As Portland (Maine) Goes, So Goes … the Nation?

For decades, Portland, Maine, the state’s largest city (population 66,000), has been more liberal and more Democratic than the rest of the Pine Tree State. But it wasn’t always the magnet for foodies or the home of upscale boutiques that attract a more affluent crowd.

While Maine elected a Republican governor and GOP majorities in the legislature in 2010, that political “wave” outcome is misleading. Democrats won the legislature back in 2012, and Republicans will have trouble holding the governorship in 2014.

If the state of Maine has been sliding toward the Democrats in most statewide elections over the past four or five decades, Portland has been leading the state’s move to the left.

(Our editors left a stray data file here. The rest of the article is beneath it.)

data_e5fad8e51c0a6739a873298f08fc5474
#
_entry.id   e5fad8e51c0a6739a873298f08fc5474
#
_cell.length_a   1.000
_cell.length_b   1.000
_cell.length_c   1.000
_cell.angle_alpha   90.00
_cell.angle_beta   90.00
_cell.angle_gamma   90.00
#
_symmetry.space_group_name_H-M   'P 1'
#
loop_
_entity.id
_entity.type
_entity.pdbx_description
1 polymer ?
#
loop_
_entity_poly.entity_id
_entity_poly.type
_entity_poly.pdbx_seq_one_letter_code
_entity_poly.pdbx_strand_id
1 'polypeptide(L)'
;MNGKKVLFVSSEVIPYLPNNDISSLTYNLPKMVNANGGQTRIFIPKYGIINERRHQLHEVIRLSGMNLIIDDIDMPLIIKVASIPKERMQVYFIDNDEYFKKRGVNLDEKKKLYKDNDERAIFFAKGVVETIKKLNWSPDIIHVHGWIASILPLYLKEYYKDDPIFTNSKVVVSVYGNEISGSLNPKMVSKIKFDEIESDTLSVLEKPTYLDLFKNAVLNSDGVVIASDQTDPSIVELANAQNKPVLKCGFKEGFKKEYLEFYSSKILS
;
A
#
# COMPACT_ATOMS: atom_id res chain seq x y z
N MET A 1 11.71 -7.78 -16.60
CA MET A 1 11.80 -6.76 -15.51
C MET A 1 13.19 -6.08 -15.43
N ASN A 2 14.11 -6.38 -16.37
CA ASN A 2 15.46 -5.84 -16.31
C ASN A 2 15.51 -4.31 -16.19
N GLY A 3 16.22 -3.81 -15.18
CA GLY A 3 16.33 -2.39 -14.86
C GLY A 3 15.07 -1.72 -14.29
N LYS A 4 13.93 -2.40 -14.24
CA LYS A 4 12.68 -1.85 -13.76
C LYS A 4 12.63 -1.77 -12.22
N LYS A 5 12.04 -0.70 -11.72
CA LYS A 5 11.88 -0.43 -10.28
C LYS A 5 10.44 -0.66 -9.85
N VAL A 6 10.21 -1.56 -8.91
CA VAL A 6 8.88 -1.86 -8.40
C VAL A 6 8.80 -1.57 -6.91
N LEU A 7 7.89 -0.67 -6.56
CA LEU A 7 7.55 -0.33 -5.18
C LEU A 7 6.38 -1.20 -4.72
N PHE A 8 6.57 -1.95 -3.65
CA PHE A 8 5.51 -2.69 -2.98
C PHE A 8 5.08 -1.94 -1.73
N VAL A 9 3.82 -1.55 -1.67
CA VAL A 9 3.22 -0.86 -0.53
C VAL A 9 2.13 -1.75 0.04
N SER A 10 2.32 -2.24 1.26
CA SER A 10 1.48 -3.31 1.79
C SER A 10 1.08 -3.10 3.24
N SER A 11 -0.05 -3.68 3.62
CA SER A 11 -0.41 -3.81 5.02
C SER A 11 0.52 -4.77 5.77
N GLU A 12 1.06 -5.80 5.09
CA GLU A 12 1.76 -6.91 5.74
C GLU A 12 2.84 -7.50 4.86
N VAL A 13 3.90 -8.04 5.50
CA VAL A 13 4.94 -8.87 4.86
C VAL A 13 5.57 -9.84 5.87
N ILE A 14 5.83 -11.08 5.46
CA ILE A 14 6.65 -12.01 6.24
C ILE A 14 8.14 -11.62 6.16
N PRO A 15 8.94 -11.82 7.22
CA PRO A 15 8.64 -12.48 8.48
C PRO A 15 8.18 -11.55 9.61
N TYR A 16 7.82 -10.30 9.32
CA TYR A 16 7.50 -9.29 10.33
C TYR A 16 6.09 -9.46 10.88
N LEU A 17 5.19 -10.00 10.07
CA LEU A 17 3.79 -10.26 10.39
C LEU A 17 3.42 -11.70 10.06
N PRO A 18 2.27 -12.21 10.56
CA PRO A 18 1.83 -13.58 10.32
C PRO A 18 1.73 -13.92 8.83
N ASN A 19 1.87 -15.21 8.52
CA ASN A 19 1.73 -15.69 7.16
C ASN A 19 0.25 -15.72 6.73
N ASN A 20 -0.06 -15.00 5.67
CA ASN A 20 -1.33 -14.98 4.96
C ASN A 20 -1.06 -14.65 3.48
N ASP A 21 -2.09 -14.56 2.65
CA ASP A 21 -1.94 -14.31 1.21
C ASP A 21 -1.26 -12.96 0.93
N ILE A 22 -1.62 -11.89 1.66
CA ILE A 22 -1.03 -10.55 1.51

In 1972, when Democratic presidential nominee George McGovern was drawing only 38.5 percent of the vote in Maine, he was doing somewhat better in Portland. McGovern lost the city to Richard Nixon but drew a respectable 47.6 percent of the vote — 9.1 points better than his statewide showing.

In contrast, McGovern carried the city of Lewiston (population 36,000) easily, with 62.2 percent of the vote. Maine’s second-largest city has had a strong Catholic, French Canadian flavor for decades, and its blue-collar economy started going downhill in the middle of the last century, when textile mills left the Northeast for the South.

Lewiston was reliably Democratic, and it didn’t echo the Nixon landslide in 1972. McGovern ran 23.7 points better in Lewiston than he did statewide.

By 2000, Portland and Lewiston had started to show that things were changing.

While Al Gore carried Maine by 5.1 points (49.1 percent to 44 percent) and had decisive wins in both Portland and Lewiston, the Democratic presidential nominee drew 63.4 percent in Portland but a smaller 61.1 percent in Lewiston.

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